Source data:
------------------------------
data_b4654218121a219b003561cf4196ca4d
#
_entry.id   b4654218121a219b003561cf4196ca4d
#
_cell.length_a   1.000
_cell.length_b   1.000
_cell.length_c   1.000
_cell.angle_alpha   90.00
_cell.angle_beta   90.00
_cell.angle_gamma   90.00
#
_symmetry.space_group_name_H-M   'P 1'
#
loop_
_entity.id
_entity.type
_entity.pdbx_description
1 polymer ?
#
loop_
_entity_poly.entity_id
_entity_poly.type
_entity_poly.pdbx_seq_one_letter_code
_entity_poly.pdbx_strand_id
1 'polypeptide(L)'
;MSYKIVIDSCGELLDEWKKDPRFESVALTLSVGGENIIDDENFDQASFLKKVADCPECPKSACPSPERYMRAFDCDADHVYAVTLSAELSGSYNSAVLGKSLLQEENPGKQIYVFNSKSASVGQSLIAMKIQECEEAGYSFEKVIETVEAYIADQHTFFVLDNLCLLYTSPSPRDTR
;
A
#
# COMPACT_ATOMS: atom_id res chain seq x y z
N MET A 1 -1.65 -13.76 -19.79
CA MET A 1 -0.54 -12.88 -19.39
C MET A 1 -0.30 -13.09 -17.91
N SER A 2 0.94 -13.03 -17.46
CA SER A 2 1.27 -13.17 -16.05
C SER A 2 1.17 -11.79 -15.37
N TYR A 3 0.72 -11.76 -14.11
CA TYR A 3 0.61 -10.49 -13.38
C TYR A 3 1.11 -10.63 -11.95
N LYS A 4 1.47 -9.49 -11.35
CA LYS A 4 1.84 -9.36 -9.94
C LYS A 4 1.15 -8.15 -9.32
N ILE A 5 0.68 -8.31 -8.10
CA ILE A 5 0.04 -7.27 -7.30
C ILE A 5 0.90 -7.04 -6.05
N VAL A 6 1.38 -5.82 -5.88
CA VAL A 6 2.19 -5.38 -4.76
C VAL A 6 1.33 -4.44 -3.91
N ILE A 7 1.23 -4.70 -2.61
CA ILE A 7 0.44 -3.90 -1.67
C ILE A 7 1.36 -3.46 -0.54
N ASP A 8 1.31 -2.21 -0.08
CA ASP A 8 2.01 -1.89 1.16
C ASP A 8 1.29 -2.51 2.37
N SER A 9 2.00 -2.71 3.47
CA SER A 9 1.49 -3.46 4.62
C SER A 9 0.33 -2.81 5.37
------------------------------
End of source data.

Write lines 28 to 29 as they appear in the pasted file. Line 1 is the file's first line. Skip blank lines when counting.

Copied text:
A
#